// i runs 0 to 5, ch runs 'a' through 'f'

// index-only foreach:
for i := range "abcde" { if i%2==0 ...

// hack for value-only foreach:
for _,ch := range "abcdef"

It makes a little sense to use "for" as a foreach, and some sense using "for" as a while. But deep down, you just know someone at Google said "hey, wouldn't it be cool if every type of loop used the same keyword?"


GO functions are suprisingly primative. They must begin with the keyword func, which we realized was stupid 40 years ago. They can't be given optional parameters. They can't be overloaded. There are no template functions.

But otherwise, GO functions are normal. Syntax for a sample function:

func addsOne(n int) int { return n+1 }

The return type, which goes after, should be in parens, but that's optional when you have a single return value (so, yes, GO functions can return multiple values).

GO provides a fun shortcut for defining function parameters: multiple parameter declarations can share a type. Here a and b are both ints:

func sum(a,b int) int { return a+b }

As noted, GO functions can also return a tuple. In the prototype, write all of the types in parens, then return them using commas:

func sorted(a, b int) (int,int) {
  if a<b { return a,b }
  return b,a

n1,n2 := sorted(7,4)

n1,n2 = sorted(46,83)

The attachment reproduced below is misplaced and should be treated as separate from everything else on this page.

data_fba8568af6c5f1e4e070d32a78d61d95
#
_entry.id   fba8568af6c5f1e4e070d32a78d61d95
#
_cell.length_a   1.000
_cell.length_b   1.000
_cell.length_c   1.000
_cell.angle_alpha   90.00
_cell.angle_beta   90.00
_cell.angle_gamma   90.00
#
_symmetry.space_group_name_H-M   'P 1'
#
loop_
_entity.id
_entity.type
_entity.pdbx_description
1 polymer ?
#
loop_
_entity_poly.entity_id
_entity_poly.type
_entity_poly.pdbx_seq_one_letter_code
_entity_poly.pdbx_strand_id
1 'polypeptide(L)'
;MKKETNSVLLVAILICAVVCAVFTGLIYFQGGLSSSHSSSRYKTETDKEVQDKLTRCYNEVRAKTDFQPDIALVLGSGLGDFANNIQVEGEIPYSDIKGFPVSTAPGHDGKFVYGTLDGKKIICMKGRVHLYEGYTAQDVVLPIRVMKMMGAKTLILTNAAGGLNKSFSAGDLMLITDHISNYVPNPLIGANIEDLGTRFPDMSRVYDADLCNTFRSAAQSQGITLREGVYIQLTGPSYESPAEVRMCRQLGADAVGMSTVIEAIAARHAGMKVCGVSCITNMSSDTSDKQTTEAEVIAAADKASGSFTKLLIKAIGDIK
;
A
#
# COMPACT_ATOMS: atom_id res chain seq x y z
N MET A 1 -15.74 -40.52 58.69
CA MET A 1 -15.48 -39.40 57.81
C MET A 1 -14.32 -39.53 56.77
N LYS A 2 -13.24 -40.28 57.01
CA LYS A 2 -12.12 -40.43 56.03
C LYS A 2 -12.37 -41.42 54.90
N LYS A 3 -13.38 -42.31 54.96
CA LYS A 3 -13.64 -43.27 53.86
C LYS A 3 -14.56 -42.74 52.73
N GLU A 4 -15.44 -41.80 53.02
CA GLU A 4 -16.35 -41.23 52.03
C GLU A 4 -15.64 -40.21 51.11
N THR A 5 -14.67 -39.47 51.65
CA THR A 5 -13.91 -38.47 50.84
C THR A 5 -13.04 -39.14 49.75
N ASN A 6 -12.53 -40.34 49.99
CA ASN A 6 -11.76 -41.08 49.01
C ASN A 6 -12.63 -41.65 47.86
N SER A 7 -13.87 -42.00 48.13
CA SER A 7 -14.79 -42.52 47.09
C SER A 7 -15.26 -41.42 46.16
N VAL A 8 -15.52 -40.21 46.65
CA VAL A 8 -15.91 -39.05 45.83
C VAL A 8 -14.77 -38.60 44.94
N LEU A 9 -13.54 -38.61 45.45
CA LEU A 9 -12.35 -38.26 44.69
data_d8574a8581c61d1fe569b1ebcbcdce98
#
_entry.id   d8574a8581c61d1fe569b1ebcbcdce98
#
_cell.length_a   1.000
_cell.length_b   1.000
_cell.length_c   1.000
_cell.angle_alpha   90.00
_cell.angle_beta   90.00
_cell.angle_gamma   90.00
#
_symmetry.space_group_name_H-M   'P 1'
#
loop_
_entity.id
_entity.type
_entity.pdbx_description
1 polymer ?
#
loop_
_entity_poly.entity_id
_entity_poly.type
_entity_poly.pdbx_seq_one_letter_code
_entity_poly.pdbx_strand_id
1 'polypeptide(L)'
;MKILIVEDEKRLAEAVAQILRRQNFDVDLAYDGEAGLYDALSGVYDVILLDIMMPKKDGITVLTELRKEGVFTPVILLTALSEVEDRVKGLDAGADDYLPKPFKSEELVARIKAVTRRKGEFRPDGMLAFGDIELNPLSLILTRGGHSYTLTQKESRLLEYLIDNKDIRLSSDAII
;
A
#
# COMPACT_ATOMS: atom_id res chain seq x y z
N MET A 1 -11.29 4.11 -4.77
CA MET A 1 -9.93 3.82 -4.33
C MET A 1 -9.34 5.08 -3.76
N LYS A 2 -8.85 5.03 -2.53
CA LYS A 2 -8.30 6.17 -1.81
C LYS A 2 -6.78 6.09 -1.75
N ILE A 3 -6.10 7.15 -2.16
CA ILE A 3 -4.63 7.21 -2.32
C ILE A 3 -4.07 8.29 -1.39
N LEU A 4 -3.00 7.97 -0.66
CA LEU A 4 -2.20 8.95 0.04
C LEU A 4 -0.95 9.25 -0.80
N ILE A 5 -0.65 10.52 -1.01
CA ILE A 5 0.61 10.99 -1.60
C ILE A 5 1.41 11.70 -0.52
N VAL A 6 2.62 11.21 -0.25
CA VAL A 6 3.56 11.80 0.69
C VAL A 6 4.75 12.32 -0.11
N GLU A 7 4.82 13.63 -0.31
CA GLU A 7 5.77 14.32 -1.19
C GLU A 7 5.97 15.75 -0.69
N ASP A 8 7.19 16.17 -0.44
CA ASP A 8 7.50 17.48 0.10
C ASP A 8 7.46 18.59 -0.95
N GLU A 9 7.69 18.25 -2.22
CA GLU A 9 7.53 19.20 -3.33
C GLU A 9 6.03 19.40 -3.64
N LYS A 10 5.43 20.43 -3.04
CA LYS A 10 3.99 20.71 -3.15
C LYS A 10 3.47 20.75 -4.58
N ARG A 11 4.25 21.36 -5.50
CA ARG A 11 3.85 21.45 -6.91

Note how tuples are created simply by listing the values with commas between. The usual tuple-parens aren't even allowed. Then note how receiving them is the same multiple-assign syntax. It's an extension of the a,b=3,8 rule. So that's nice.

As a silly shortcut, GO allows us to name the return values (in the header) and assign to those names; with a required empty return to send them. Here result is the assigned-to return variable:

// "result" is declared in the header, simply assign to it:
func maximum(n1, n2 float32) (result float32) {
  if n1>n2 { result=n1 } else { result=n2 }
  return // auto-returns our return-var "result"

GO functions can return nothing. To do that, leave the return type empty (in other words, GO doesn't have or need a void keyword):

func abc() { fmt.Println("abc") }

GO has no pass-by-reference. You'll see silly people claiming a leading star creates a PbR parameter (such as num *int), but that's not a special GO rule; it's merely passing a pointer.

As a note, functions taking lists use slices (and not arrays, since they require preset sizes). Calling a slice-taking function with an array uses myArray[:] to convert it to a slice:

func doThingWithList(L []string) string { ... } // slice-taking

w := doThingWithList(myArray[:]) // call with an array